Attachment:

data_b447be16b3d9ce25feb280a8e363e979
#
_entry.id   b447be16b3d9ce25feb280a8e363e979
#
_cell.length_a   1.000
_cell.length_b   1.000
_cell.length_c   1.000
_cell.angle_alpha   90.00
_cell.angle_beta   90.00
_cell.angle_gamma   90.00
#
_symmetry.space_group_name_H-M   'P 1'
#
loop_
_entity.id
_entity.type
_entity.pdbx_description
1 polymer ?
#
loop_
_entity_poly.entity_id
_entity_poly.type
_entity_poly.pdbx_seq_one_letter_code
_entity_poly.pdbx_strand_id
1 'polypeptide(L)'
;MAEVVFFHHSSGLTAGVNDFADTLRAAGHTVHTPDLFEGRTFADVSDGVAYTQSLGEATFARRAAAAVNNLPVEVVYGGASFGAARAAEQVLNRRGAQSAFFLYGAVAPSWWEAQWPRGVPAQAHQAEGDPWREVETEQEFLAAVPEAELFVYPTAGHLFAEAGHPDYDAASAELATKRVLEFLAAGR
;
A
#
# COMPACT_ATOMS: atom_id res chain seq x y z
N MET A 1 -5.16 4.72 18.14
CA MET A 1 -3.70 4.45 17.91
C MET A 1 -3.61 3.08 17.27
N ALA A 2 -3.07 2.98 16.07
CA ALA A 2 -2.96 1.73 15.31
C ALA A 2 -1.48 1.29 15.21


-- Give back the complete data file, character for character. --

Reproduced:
data_b447be16b3d9ce25feb280a8e363e979
#
_entry.id   b447be16b3d9ce25feb280a8e363e979
#
_cell.length_a   1.000
_cell.length_b   1.000
_cell.length_c   1.000
_cell.angle_alpha   90.00
_cell.angle_beta   90.00
_cell.angle_gamma   90.00
#
_symmetry.space_group_name_H-M   'P 1'
#
loop_
_entity.id
_entity.type
_entity.pdbx_description
1 polymer ?
#
loop_
_entity_poly.entity_id
_entity_poly.type
_entity_poly.pdbx_seq_one_letter_code
_entity_poly.pdbx_strand_id
1 'polypeptide(L)'
;MAEVVFFHHSSGLTAGVNDFADTLRAAGHTVHTPDLFEGRTFADVSDGVAYTQSLGEATFARRAAAAVNNLPVEVVYGGASFGAARAAEQVLNRRGAQSAFFLYGAVAPSWWEAQWPRGVPAQAHQAEGDPWREVETEQEFLAAVPEAELFVYPTAGHLFAEAGHPDYDAASAELATKRVLEFLAAGR
;
A
#
# COMPACT_ATOMS: atom_id res chain seq x y z
N MET A 1 -5.16 4.72 18.14
CA MET A 1 -3.70 4.45 17.91
C MET A 1 -3.61 3.08 17.27
N ALA A 2 -3.07 2.98 16.07
CA ALA A 2 -2.96 1.73 15.31
C ALA A 2 -1.48 1.29 15.21